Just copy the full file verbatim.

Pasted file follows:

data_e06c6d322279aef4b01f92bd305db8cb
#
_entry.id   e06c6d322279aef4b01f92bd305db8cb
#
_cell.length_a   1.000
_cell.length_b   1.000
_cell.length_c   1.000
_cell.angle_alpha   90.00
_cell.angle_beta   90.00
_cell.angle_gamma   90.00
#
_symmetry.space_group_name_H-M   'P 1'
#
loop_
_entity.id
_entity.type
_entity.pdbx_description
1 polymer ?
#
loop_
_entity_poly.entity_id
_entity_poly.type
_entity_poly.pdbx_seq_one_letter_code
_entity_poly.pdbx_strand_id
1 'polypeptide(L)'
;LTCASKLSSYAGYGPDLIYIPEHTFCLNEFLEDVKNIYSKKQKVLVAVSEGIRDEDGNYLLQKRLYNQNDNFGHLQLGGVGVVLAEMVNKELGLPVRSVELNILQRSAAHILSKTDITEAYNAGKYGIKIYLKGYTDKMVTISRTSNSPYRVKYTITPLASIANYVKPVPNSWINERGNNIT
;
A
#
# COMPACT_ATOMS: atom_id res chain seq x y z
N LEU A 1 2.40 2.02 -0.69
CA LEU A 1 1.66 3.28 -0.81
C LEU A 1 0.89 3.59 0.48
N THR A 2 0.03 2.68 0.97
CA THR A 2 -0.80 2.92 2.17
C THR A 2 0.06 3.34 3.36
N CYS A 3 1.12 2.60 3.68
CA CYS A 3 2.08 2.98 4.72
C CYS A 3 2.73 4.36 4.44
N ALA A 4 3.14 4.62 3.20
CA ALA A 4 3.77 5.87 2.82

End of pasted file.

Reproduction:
data_e06c6d322279aef4b01f92bd305db8cb
#
_entry.id   e06c6d322279aef4b01f92bd305db8cb
#
_cell.length_a   1.000
_cell.length_b   1.000
_cell.length_c   1.000
_cell.angle_alpha   90.00
_cell.angle_beta   90.00
_cell.angle_gamma   90.00
#
_symmetry.space_group_name_H-M   'P 1'
#
loop_
_entity.id
_entity.type
_entity.pdbx_description
1 polymer ?
#
loop_
_entity_poly.entity_id
_entity_poly.type
_entity_poly.pdbx_seq_one_letter_code
_entity_poly.pdbx_strand_id
1 'polypeptide(L)'
;LTCASKLSSYAGYGPDLIYIPEHTFCLNEFLEDVKNIYSKKQKVLVAVSEGIRDEDGNYLLQKRLYNQNDNFGHLQLGGVGVVLAEMVNKELGLPVRSVELNILQRSAAHILSKTDITEAYNAGKYGIKIYLKGYTDKMVTISRTSNSPYRVKYTITPLASIANYVKPVPNSWINERGNNIT
;
A
#
# COMPACT_ATOMS: atom_id res chain seq x y z
N LEU A 1 2.40 2.02 -0.69
CA LEU A 1 1.66 3.28 -0.81
C LEU A 1 0.89 3.59 0.48
N THR A 2 0.03 2.68 0.97
CA THR A 2 -0.80 2.92 2.17
C THR A 2 0.06 3.34 3.36
N CYS A 3 1.12 2.60 3.68
CA CYS A 3 2.08 2.98 4.72
C CYS A 3 2.73 4.36 4.44
N ALA A 4 3.14 4.62 3.20
CA ALA A 4 3.77 5.87 2.82